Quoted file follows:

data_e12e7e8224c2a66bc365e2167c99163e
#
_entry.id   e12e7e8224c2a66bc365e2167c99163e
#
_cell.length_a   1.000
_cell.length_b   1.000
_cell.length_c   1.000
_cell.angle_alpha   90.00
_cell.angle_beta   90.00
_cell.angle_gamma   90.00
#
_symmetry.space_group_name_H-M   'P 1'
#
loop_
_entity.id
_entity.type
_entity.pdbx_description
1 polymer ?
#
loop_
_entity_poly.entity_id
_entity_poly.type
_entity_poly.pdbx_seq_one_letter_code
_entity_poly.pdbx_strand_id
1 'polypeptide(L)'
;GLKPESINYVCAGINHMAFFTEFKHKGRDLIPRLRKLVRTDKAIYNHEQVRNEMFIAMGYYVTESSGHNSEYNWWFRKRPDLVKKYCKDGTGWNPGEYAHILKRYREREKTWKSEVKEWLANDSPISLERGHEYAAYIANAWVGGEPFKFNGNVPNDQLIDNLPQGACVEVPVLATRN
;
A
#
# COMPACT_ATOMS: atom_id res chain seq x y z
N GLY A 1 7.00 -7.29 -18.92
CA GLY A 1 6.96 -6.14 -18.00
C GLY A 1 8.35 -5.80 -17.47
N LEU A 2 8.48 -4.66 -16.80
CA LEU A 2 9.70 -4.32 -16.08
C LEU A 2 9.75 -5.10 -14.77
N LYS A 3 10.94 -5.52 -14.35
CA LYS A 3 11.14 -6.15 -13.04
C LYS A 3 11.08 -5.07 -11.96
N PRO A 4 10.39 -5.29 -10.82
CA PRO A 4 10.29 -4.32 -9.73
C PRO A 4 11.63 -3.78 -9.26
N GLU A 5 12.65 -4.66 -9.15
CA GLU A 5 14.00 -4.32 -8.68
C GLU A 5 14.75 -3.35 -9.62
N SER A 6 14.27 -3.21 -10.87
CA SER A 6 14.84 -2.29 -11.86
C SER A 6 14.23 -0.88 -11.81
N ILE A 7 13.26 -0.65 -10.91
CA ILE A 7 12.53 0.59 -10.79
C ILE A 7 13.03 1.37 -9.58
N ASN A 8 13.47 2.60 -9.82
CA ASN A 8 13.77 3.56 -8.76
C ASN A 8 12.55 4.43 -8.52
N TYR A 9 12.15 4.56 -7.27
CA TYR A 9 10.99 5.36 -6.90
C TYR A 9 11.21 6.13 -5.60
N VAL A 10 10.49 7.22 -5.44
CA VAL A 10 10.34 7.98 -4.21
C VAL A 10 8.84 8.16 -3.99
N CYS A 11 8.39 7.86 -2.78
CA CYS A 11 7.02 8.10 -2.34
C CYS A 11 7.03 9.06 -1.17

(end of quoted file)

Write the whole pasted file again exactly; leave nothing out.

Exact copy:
data_e12e7e8224c2a66bc365e2167c99163e
#
_entry.id   e12e7e8224c2a66bc365e2167c99163e
#
_cell.length_a   1.000
_cell.length_b   1.000
_cell.length_c   1.000
_cell.angle_alpha   90.00
_cell.angle_beta   90.00
_cell.angle_gamma   90.00
#
_symmetry.space_group_name_H-M   'P 1'
#
loop_
_entity.id
_entity.type
_entity.pdbx_description
1 polymer ?
#
loop_
_entity_poly.entity_id
_entity_poly.type
_entity_poly.pdbx_seq_one_letter_code
_entity_poly.pdbx_strand_id
1 'polypeptide(L)'
;GLKPESINYVCAGINHMAFFTEFKHKGRDLIPRLRKLVRTDKAIYNHEQVRNEMFIAMGYYVTESSGHNSEYNWWFRKRPDLVKKYCKDGTGWNPGEYAHILKRYREREKTWKSEVKEWLANDSPISLERGHEYAAYIANAWVGGEPFKFNGNVPNDQLIDNLPQGACVEVPVLATRN
;
A
#
# COMPACT_ATOMS: atom_id res chain seq x y z
N GLY A 1 7.00 -7.29 -18.92
CA GLY A 1 6.96 -6.14 -18.00
C GLY A 1 8.35 -5.80 -17.47
N LEU A 2 8.48 -4.66 -16.80
CA LEU A 2 9.70 -4.32 -16.08
C LEU A 2 9.75 -5.10 -14.77
N LYS A 3 10.94 -5.52 -14.35
CA LYS A 3 11.14 -6.15 -13.04
C LYS A 3 11.08 -5.07 -11.96
N PRO A 4 10.39 -5.29 -10.82
CA PRO A 4 10.29 -4.32 -9.73
C PRO A 4 11.63 -3.78 -9.26
N GLU A 5 12.65 -4.66 -9.15
CA GLU A 5 14.00 -4.32 -8.68
C GLU A 5 14.75 -3.35 -9.62
N SER A 6 14.27 -3.21 -10.87
CA SER A 6 14.84 -2.29 -11.86
C SER A 6 14.23 -0.88 -11.81
N ILE A 7 13.26 -0.65 -10.91
CA ILE A 7 12.53 0.59 -10.79
C ILE A 7 13.03 1.37 -9.58
N ASN A 8 13.47 2.60 -9.82
CA ASN A 8 13.77 3.56 -8.76
C ASN A 8 12.55 4.43 -8.52
N TYR A 9 12.15 4.56 -7.27
CA TYR A 9 10.99 5.36 -6.90
C TYR A 9 11.21 6.13 -5.60
N VAL A 10 10.49 7.22 -5.44
CA VAL A 10 10.34 7.98 -4.21
C VAL A 10 8.84 8.16 -3.99
N CYS A 11 8.39 7.86 -2.78
CA CYS A 11 7.02 8.10 -2.34
C CYS A 11 7.03 9.06 -1.17